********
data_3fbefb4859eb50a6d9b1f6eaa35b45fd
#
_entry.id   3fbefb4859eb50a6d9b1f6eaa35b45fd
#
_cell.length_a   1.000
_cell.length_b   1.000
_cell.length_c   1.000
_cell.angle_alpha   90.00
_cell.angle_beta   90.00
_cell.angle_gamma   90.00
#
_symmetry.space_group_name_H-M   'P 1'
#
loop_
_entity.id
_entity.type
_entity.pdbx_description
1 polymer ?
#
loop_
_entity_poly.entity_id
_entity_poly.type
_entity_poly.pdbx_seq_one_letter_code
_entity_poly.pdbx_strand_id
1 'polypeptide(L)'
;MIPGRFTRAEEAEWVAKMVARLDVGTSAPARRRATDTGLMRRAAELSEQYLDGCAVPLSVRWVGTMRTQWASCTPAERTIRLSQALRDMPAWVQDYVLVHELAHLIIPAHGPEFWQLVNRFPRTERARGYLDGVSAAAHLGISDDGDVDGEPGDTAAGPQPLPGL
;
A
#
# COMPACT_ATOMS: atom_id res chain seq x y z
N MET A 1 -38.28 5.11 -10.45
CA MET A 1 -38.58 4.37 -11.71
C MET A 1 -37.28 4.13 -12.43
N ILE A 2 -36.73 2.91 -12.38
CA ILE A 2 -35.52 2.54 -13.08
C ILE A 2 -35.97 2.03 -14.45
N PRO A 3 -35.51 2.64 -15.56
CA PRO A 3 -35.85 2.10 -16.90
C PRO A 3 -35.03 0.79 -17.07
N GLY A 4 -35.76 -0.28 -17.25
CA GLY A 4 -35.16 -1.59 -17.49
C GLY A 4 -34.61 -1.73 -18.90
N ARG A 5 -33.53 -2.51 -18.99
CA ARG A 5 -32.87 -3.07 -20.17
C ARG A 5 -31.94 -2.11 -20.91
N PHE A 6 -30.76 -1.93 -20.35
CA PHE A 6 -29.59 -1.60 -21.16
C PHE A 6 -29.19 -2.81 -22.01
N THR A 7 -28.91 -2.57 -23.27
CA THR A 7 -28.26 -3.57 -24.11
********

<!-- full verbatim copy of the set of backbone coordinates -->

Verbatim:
data_3fbefb4859eb50a6d9b1f6eaa35b45fd
#
_entry.id   3fbefb4859eb50a6d9b1f6eaa35b45fd
#
_cell.length_a   1.000
_cell.length_b   1.000
_cell.length_c   1.000
_cell.angle_alpha   90.00
_cell.angle_beta   90.00
_cell.angle_gamma   90.00
#
_symmetry.space_group_name_H-M   'P 1'
#
loop_
_entity.id
_entity.type
_entity.pdbx_description
1 polymer ?
#
loop_
_entity_poly.entity_id
_entity_poly.type
_entity_poly.pdbx_seq_one_letter_code
_entity_poly.pdbx_strand_id
1 'polypeptide(L)'
;MIPGRFTRAEEAEWVAKMVARLDVGTSAPARRRATDTGLMRRAAELSEQYLDGCAVPLSVRWVGTMRTQWASCTPAERTIRLSQALRDMPAWVQDYVLVHELAHLIIPAHGPEFWQLVNRFPRTERARGYLDGVSAAAHLGISDDGDVDGEPGDTAAGPQPLPGL
;
A
#
# COMPACT_ATOMS: atom_id res chain seq x y z
N MET A 1 -38.28 5.11 -10.45
CA MET A 1 -38.58 4.37 -11.71
C MET A 1 -37.28 4.13 -12.43
N ILE A 2 -36.73 2.91 -12.38
CA ILE A 2 -35.52 2.54 -13.08
C ILE A 2 -35.97 2.03 -14.45
N PRO A 3 -35.51 2.64 -15.56
CA PRO A 3 -35.85 2.10 -16.90
C PRO A 3 -35.03 0.79 -17.07
N GLY A 4 -35.76 -0.28 -17.25
CA GLY A 4 -35.16 -1.59 -17.49
C GLY A 4 -34.61 -1.73 -18.90
N ARG A 5 -33.53 -2.51 -18.99
CA ARG A 5 -32.87 -3.07 -20.17
C ARG A 5 -31.94 -2.11 -20.91
N PHE A 6 -30.76 -1.93 -20.35
CA PHE A 6 -29.59 -1.60 -21.16
C PHE A 6 -29.19 -2.81 -22.01
N THR A 7 -28.91 -2.57 -23.27
CA THR A 7 -28.26 -3.57 -24.11